In this post, we revisit an elective course introduced in the first post of this blog series focused on teaching during the Trump presidency. As previously described, the social work elective is centered on the social welfare and human rights implications of the first 100 days of the presidency. To say the least, it’s been a fast-paced course that has challenged my students and I to really pay attention to national politics and how such policies impact our country’s most vulnerable individuals at the local level. This post will highlight an experiential learning opportunity at the US Capitol.
On March 9, 2017, students boarded a chartered bus to Washington, DC to participate in the 3rd annual Social Work Students Advocacy Day on the Hill organized by the Congressional Research Institute for Social Work and Policy (CRISP). The event provided an opportunity for students to meet with Congressional members and their staff to advocate on federal legislation critical to social workers and the populations they serve. For all the students, this was their first time advocating on Capitol Hill. To prepare, we spent time in class beforehand discussing what to expect and the students also watched an on-line tutorial developed by CRISP. As suggested by CRISP, students lobbied for the passage of H.R. 1290: Improving Access to Mental Health Act and H.R. 1289: The Dorothy I. Height and Whitney M. Young, Jr. Social Work Reinvestment Act. The students also lobbied against the passage of H.R. 610, which includes the Choices in Education Act of 2017 and No Hungry Kids Act.
Students also engaged in advocacy related to policies important to them. For example, students used personal stories to advocate for the prevention of the repeal and replacement of the Affordable Care Act (ACA) and “defunding” Planned Parenthood. Students were able to articulate how the ACA was an important social welfare policy that protected many citizen’s right to healthcare and other vital behavioral health services. Students also discussed how maintaining women’s rights to accessible healthcare was related to the services provided by Planned Parenthood. As the day went on, the students became more confident in their abilities to communicate with elected officials and their staff with some students even seeking out additional meetings on their own.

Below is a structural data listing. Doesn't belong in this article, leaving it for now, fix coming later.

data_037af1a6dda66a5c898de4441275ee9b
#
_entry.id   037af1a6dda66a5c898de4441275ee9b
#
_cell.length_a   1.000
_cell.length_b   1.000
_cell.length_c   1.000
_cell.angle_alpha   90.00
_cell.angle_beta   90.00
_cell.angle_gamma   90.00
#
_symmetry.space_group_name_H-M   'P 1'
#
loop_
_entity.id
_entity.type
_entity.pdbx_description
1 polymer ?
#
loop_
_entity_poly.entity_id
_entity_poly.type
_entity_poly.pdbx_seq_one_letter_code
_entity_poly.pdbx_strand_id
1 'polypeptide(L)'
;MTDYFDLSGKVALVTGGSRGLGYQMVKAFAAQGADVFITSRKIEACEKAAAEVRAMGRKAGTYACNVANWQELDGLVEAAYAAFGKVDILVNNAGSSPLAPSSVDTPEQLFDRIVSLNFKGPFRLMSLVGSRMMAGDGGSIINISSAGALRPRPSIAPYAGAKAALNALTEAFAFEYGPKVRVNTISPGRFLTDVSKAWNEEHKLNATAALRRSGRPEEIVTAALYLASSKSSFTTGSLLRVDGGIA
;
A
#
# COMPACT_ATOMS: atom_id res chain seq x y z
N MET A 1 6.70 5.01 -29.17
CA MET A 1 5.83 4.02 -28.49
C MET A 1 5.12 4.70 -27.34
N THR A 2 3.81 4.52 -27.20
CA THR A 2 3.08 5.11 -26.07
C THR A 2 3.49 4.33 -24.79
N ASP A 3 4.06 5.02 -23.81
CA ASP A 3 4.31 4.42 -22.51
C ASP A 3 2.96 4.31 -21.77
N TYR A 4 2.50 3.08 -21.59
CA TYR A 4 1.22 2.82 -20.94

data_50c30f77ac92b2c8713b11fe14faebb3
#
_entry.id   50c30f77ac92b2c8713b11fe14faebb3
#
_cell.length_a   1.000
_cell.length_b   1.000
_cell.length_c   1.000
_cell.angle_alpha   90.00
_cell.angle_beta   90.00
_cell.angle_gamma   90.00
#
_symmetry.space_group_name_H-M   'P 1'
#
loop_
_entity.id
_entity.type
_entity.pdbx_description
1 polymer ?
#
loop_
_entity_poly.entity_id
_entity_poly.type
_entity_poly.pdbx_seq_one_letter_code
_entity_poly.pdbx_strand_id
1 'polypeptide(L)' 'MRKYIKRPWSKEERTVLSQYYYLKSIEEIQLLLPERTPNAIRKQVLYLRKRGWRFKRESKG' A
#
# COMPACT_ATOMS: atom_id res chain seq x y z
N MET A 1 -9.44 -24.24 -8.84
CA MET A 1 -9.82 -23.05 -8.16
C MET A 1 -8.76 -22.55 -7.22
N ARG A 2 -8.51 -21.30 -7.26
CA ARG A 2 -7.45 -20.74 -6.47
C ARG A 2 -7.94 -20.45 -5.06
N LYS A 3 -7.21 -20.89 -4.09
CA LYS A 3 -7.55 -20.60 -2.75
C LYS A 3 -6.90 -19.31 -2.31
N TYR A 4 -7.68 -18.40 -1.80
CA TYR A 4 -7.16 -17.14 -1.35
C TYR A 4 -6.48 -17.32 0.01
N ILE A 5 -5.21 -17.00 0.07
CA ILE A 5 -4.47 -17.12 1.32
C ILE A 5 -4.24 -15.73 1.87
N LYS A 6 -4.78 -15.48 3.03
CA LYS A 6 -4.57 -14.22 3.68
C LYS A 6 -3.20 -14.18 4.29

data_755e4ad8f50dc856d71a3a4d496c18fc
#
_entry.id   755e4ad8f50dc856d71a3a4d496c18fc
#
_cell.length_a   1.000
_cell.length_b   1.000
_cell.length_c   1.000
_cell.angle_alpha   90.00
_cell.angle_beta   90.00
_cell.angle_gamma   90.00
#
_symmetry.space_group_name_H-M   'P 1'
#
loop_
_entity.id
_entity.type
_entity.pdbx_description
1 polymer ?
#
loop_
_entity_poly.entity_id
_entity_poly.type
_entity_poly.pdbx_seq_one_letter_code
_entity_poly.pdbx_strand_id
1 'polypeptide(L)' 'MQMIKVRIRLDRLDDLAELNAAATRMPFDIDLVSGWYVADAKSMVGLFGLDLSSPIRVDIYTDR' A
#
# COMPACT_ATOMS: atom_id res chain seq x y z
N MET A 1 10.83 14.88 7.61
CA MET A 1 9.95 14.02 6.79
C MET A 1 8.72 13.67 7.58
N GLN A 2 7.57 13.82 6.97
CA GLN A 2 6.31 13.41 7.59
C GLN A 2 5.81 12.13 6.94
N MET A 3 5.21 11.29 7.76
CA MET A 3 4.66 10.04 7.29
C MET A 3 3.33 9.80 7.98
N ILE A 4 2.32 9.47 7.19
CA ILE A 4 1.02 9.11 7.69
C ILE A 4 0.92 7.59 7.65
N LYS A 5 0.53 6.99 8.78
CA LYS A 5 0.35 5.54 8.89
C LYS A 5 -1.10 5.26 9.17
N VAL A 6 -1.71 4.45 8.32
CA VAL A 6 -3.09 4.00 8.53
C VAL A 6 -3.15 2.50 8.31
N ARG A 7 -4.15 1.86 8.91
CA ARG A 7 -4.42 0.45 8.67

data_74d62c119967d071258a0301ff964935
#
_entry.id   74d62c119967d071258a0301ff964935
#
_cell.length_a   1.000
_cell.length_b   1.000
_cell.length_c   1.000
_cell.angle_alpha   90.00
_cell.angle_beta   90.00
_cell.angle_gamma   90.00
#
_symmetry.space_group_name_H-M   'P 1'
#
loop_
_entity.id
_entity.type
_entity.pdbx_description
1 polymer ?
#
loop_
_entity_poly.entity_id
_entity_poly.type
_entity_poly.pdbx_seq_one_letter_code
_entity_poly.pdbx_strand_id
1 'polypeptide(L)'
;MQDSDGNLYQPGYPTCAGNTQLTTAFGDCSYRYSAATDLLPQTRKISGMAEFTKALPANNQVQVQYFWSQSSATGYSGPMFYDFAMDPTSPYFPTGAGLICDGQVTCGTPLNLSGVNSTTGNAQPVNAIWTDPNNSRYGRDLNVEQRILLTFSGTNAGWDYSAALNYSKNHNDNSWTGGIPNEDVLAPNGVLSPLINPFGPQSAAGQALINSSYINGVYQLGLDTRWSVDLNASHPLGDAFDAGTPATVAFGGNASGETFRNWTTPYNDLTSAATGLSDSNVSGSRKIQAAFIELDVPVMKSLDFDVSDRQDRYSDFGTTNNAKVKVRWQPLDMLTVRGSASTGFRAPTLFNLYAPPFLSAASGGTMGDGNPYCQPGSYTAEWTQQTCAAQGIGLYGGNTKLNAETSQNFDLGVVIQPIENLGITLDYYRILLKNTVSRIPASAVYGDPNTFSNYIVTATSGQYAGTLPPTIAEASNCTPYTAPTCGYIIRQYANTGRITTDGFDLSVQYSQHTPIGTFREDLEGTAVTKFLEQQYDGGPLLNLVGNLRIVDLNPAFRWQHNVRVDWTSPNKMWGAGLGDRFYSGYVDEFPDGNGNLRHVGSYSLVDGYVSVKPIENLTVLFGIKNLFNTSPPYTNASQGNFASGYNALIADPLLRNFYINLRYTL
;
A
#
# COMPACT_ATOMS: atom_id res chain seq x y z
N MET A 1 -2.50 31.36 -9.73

Participating in Advocacy Day was an important opportunity for my students to recognize that even at the federal level, politicians are just fellow citizens, who work for us. Students expressed this realization both during a debrief of the experience on the bus ride home and in class the next week. One student stated “that’s just what I needed to do” in regard to engaging in the political process. Some students even expressed their own political ambitions and participated in a mini-seminar focused on social workers running for office.
As educators, we must help students understand that while politicians have become “celebrities” they are not untouchable, meaning we have the right and duty to reach out to our elected officials and share our thoughts on how we want them to vote on policies important to us as citizens and professionals. It is our responsibility, as those teaching about human rights, to also teach our students they play a role in advocating for policies that work toward human rights for all.
Photos taken by the author in Washington, DC on March 9, 2017.
Christina M. Chiarelli-Helminiak
The lesson introduces students to children’s rights in the United States.